#SafranSeptember: FAQ

Written by Camille
September 1 2016 | Safran

Today marks the start of #safranseptember! During this month, we will answer all your questions about sewing Safran.

Fabric choice, construction methods or fitting issues, if you have any doubt: ask us! We will update this very post with links to our tutorials and answers to frequently asked questions 🙂




We have been compiling here the most common questions from your comments and messages. Check back during the month as we will update this list with more answers!

How do I know Safran will work with my measurements?

You can find the measurement chart on the pattern page, below the description, in the “Details” tab. Safran being designed for stretchy fabrics and having a lot of negative ease built into it, we ask you to choose your size based on your measurements, and not the finished garment measurements.

What does the hip measurement correspond to?

The measurement chart indicates the high hip measurement. Safran is drafted with the same measurement for high hip and low hip, but the stretch factor in the fabric means that the pants will accommodate different hip shapes. In any case, we recommend making a toile first, or going up a size if you are in between two sizes, so that you can adjust the legs to your morphology.

Can I use a fabric with less stretch if I go up a size?

Safran was designed for very stretchy fabrics to ensure it is comfortable to wear! Though you can go up a size or two (only in width, not length) to use fabric with less stretch, keep in mind the pants would become much less comfortable, especially given the high-rise cut. We recommend using a pattern suitable for more stable fabrics instead.

Do the back pockets change size between size 34 and 46?

Yes! The back pockets are graded to be flattering in every size 🙂

What are the differences between Safran and Closet Case Files Ginger jeans?

These two patterns were not drafted from the same block, so they are necessarily different! Design-wise, the most salient elements are of course the high waist (which hits the natural waist, as opposed to the Ginger sitting a little lower), the front pockets, and the ease and fit which are different (the two patterns being drafted for different morphologies and fabric with different stretch levels). Check out our reviewers who have sewn both patterns, they will give you more details about how they compare!

My pants seem to have excess fabric at the knees: why, and how do I get rid of it?

If you are short, the pant legs might be too long: in this case, shorten the legs. It is also possible that the legs are too wide at the knees, but be careful to leave enough ease to be able to sit down! How much ease depends of the elasticity of your fabric, so we recommend basting before taking the legs in. That said, it is perfectly normal to have some folds at the knees: they are on RTW jeans as well!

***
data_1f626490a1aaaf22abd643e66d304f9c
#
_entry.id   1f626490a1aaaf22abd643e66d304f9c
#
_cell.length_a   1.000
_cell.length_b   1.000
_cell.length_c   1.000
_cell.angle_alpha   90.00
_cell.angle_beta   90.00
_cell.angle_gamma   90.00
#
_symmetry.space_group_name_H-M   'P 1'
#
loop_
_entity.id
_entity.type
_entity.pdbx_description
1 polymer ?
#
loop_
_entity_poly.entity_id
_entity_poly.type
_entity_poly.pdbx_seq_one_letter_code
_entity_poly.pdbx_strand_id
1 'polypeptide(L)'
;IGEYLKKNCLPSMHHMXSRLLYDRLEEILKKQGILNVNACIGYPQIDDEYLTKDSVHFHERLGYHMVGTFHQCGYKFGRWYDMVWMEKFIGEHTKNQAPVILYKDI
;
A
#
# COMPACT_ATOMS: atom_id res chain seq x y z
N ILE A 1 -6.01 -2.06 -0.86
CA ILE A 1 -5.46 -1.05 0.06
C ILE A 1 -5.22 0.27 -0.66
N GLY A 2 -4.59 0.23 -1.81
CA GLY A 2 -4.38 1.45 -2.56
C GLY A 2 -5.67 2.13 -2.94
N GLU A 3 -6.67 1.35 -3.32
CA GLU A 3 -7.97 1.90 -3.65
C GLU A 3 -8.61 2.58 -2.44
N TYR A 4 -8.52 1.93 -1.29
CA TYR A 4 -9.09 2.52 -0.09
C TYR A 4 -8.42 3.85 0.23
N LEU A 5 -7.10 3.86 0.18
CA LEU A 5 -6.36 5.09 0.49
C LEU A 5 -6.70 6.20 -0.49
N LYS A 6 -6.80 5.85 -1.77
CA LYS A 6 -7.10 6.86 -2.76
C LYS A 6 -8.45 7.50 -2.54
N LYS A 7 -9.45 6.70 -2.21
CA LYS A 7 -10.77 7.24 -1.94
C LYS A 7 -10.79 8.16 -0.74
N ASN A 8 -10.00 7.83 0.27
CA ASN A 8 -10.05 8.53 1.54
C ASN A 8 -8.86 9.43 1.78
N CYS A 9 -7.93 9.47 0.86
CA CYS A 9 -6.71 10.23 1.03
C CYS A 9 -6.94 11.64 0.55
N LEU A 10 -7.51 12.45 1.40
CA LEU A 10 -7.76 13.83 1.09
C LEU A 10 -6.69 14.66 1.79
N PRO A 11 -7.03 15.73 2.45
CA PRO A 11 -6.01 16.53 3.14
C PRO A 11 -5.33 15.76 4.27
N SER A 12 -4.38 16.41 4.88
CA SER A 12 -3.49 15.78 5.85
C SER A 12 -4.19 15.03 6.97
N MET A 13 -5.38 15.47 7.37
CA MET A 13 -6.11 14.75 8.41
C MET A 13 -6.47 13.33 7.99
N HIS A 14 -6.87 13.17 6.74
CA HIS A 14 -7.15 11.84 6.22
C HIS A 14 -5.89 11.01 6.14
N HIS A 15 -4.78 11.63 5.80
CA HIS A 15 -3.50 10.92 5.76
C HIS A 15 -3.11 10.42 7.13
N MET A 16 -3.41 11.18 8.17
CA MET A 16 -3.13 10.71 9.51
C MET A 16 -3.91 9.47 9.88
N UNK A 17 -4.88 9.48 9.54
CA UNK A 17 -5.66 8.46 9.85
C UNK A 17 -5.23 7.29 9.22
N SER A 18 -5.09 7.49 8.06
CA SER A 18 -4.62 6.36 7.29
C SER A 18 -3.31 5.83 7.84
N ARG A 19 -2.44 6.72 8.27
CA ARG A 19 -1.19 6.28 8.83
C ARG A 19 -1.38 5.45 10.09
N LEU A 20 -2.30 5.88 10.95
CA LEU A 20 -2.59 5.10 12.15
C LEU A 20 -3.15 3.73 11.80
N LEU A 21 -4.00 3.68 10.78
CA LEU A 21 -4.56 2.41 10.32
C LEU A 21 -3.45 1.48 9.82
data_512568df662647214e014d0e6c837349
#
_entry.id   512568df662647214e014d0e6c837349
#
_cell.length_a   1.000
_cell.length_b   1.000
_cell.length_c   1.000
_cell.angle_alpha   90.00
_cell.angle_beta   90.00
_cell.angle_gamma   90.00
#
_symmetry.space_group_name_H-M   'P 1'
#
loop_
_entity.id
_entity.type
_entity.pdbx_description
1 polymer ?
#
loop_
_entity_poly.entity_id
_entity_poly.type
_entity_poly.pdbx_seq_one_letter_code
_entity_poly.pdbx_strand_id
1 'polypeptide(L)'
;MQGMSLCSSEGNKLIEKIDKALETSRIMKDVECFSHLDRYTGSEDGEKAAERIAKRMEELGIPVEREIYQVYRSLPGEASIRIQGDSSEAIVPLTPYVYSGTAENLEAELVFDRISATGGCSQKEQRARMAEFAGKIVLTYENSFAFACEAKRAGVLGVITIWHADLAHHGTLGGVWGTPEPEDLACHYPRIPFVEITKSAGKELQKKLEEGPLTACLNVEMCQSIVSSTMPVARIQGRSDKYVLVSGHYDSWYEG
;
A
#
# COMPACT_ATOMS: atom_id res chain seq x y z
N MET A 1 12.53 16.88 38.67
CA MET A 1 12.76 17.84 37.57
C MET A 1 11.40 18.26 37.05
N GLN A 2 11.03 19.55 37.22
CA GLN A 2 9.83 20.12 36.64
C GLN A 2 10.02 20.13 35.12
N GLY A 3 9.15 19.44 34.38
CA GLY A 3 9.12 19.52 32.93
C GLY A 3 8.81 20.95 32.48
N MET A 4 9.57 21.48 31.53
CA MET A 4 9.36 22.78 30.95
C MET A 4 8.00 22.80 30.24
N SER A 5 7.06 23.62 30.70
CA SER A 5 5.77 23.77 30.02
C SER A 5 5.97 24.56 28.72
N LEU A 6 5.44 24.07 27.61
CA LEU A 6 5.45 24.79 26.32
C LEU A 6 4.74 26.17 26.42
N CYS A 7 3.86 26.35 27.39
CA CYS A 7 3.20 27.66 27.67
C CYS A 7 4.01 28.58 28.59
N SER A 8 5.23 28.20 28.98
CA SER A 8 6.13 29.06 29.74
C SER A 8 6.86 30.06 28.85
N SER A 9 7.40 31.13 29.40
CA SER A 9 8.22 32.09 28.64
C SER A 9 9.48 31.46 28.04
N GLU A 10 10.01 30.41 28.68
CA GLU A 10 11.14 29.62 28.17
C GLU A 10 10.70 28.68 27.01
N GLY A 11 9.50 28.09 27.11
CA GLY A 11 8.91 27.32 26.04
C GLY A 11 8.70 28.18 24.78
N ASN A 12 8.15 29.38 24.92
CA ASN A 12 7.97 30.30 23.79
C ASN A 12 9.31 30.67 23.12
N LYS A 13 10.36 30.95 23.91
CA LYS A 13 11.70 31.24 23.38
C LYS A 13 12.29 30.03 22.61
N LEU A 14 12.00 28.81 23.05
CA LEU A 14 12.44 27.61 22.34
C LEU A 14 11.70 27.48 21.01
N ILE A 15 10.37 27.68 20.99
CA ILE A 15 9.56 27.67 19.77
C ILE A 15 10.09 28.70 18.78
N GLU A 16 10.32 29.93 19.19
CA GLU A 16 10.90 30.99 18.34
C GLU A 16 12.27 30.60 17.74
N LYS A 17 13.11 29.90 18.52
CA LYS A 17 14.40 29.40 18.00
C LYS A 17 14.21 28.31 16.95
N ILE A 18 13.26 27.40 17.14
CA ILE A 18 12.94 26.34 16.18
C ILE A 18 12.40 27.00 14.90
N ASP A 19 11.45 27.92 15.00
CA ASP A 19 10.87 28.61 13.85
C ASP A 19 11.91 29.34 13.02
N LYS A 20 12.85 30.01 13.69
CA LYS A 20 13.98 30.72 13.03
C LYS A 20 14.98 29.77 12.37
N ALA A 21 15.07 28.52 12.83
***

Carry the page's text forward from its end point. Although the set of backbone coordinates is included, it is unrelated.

Topics we will not address

Other requests have come up in your messages, and here are the ones we won’t fulfill:

Transform Safran into flares

Safran is drafted with a lot of negative ease, and requires a very stretchy fabric. Generally, these fabrics tend to have a more fluid drape. Flares, on the opposite, need fabric with some body, so that the legs don’t “collapse” on themselves. To get a satisfying pair of flares from Safran, one would have to redraft the pattern entirely to get rid of some of the negative ease.
If you are set on sewing flares or bootcut jeans, we recommend using a pattern designed for suitable fabric, such as the Birkin flares by Baste + Gather or the Ginger flares extension by Closet Case Files.

Turn Safran into mid- or low-rise pants

It took us months of testing to make sure that Safran‘s high waist was both comfortable and flattering, that it wouldn’t dig into the stomach or ride down in the back when sitting down, that the pockets were at the right height and the fly’s proportions were good. Changing the rise of the pants wouldn’t just be hacking off the top of the pattern piece and shifting the fly downwards. It would require many changes in the way the pattern is drafted, which go way beyond a simple tutorial. If these are the type of pants you are looking for, you’d be better off starting with a pattern that already features a lower rise, such as the Jamie jeans from Named Patterns.

Do you have a question that still hasn’t been answered? Let us know in the comments and we’ll add it to the list!

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